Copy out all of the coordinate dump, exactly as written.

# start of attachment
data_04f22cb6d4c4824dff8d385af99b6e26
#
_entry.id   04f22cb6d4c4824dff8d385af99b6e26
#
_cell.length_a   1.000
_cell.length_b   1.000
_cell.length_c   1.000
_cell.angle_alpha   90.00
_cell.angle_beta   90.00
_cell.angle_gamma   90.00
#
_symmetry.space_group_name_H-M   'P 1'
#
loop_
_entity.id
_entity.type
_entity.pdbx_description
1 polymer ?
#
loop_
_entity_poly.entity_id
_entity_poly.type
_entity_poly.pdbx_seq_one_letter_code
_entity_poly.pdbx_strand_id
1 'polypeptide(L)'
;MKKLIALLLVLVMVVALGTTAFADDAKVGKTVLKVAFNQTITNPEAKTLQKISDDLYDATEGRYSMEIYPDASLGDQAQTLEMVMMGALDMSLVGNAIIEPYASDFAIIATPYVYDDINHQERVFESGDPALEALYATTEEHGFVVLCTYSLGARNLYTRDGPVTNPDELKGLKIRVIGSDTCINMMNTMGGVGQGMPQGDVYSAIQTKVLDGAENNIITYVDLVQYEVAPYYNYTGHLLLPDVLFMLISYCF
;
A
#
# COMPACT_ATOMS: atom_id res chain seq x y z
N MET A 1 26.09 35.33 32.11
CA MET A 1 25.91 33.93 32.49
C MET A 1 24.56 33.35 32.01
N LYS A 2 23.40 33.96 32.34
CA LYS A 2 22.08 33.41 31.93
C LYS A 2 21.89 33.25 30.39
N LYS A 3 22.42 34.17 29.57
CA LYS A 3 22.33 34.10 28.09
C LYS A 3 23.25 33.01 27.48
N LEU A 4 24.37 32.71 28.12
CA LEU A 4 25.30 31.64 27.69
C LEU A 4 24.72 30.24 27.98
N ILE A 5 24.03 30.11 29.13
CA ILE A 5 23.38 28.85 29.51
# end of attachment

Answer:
data_04f22cb6d4c4824dff8d385af99b6e26
#
_entry.id   04f22cb6d4c4824dff8d385af99b6e26
#
_cell.length_a   1.000
_cell.length_b   1.000
_cell.length_c   1.000
_cell.angle_alpha   90.00
_cell.angle_beta   90.00
_cell.angle_gamma   90.00
#
_symmetry.space_group_name_H-M   'P 1'
#
loop_
_entity.id
_entity.type
_entity.pdbx_description
1 polymer ?
#
loop_
_entity_poly.entity_id
_entity_poly.type
_entity_poly.pdbx_seq_one_letter_code
_entity_poly.pdbx_strand_id
1 'polypeptide(L)'
;MKKLIALLLVLVMVVALGTTAFADDAKVGKTVLKVAFNQTITNPEAKTLQKISDDLYDATEGRYSMEIYPDASLGDQAQTLEMVMMGALDMSLVGNAIIEPYASDFAIIATPYVYDDINHQERVFESGDPALEALYATTEEHGFVVLCTYSLGARNLYTRDGPVTNPDELKGLKIRVIGSDTCINMMNTMGGVGQGMPQGDVYSAIQTKVLDGAENNIITYVDLVQYEVAPYYNYTGHLLLPDVLFMLISYCF
;
A
#
# COMPACT_ATOMS: atom_id res chain seq x y z
N MET A 1 26.09 35.33 32.11
CA MET A 1 25.91 33.93 32.49
C MET A 1 24.56 33.35 32.01
N LYS A 2 23.40 33.96 32.34
CA LYS A 2 22.08 33.41 31.93
C LYS A 2 21.89 33.25 30.39
N LYS A 3 22.42 34.17 29.57
CA LYS A 3 22.33 34.10 28.09
C LYS A 3 23.25 33.01 27.48
N LEU A 4 24.37 32.71 28.12
CA LEU A 4 25.30 31.64 27.69
C LEU A 4 24.72 30.24 27.98
N ILE A 5 24.03 30.11 29.13
CA ILE A 5 23.38 28.85 29.51